Germany slams Timmermans over farm reform

Germany’s Agriculture Minister Julia Klöckner on Tuesday directly accused the EU’s Green Deal chief Frans Timmermans of damaging the credibility of the European Commission through his role in negotiations on the next Common Agricultural Policy.

The Commission has been pushing countries to adopt a greener stance on the EU’s giant farm policy, but farm ministers pushed back hard arguing too much green ambition too quickly could bankrupt their farmers. Countries’ refusal to meet the higher green demands coming from Timmermans and the European Parliament last month led to a break-up in talks.

“All ministers, regardless of which party or country they come from, have the impression that Commissioner Timmermans’ behavior is jeopardising confidence in the Commission in its function as an honest broker,” she wrote in a statement released Tuesday by the German agriculture ministry after two days of talks in Lisbon aiming to get a deal back on track.

An EU official retorted: “It’s hard to broker any agreement when one of the parties is backpedaling on their own position. Lashing out against the Commission, who is putting actual compromises on the table, seems a bit irrelevant at that stage. But we’re happy to discuss it over lunch.”

Germany’s powerful farm chief Klöckner brokered a common CAP position between all EU countries last October but she and her fellow ministers ended up offering Parliament a deal that was actually less green in some crucial aspects during the negotiations in May, tanking the talks.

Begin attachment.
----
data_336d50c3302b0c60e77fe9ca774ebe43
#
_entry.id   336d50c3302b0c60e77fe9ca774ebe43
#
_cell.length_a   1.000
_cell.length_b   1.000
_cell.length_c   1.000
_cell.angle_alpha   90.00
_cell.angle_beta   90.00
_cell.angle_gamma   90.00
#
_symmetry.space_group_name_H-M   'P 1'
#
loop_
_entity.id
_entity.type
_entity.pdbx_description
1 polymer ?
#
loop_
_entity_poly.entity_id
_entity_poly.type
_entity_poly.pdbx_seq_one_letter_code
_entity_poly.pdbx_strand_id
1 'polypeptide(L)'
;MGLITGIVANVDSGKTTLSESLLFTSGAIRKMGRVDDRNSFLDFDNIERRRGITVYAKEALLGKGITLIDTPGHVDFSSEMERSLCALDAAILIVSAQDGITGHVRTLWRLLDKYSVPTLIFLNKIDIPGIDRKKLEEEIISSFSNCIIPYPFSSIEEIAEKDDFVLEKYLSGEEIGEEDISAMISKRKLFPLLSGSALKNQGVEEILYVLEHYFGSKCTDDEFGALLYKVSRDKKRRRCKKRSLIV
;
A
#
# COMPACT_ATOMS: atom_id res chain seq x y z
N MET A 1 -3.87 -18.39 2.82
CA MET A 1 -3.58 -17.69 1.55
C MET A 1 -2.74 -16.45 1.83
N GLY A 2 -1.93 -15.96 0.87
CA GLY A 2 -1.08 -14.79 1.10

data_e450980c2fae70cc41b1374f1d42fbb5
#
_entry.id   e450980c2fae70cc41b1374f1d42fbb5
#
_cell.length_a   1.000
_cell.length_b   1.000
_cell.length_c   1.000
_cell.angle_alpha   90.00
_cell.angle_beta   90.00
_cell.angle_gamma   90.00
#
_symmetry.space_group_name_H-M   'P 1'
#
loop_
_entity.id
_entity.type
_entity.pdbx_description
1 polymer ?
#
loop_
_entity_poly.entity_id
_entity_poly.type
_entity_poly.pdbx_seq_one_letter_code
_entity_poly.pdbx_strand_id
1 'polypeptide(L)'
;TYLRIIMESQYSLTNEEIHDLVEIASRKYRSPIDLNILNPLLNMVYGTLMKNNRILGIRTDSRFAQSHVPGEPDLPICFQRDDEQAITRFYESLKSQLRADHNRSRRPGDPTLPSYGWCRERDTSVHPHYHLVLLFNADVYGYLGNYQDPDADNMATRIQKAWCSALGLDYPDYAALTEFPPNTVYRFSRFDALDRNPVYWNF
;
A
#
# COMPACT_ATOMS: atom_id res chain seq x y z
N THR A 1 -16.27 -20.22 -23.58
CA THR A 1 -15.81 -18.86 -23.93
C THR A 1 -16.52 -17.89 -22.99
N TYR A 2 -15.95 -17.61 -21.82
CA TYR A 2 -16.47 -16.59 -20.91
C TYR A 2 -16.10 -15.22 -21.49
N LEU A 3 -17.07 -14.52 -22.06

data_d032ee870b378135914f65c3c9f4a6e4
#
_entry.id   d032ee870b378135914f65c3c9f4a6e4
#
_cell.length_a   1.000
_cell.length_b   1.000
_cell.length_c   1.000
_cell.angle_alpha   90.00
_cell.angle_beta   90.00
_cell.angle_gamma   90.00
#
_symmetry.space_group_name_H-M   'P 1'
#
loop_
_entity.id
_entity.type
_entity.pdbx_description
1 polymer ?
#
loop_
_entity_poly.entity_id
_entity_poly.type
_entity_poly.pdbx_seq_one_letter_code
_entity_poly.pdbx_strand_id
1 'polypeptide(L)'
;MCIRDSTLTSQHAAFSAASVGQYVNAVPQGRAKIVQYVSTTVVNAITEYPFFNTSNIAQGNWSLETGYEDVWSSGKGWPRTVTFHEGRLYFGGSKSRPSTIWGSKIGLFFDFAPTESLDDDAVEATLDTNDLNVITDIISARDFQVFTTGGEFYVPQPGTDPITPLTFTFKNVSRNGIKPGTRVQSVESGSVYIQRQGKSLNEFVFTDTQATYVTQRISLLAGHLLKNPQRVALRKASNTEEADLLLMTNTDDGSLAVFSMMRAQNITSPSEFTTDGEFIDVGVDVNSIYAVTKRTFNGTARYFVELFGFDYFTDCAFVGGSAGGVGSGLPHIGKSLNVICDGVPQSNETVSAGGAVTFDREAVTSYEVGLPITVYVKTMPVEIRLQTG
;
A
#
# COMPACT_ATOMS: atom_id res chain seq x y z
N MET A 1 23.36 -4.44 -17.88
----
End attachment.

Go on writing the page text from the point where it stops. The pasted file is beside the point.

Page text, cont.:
Klöckner wrote: “We agree that it would be good if the Commission respected the Council and Parliament in their role as legislators. Her strongly-worded statement did not name-check EU farm chief Janusz Wojciechowski, despite the fact the Pole was the only EU commissioner present for the off-record ministerial talks in Portugal this week.

The German statement said Commission officials have “repeatedly burdened” the final phase of the talks with new legislative proposals which lack a legal basis. MEPs have also accused the Council of the same last-minute tactics.

Timmermans finds himself between a rock and a hard place on agricultural policy, having already been heavily criticized by climate activists such as Greta Thunberg for not being strong enough on driving through a greener transition for the heavily-emitting sector.

POLITICO has reported he gave Portugal’s farming minister Maria do Céu Antunes a “10-minute scolding” behind closed doors about the EU Council’s low green ambition as the last round of negotiations collapsed.

Klöckner said EU countries are all ready to reach an agreement with MEPs through the Portuguese presidency during a so-called super trilogue next week. Her statement suggested that the Commission’s negotiating strategy was possibly the only factor that could now block a deal on the CAP by the end of the month.

Her Spanish counterpart Luis Planas has also been vocal in accusing the Commission of disrupting the negotiations by overly favoring the European Parliament’s negotiating position.

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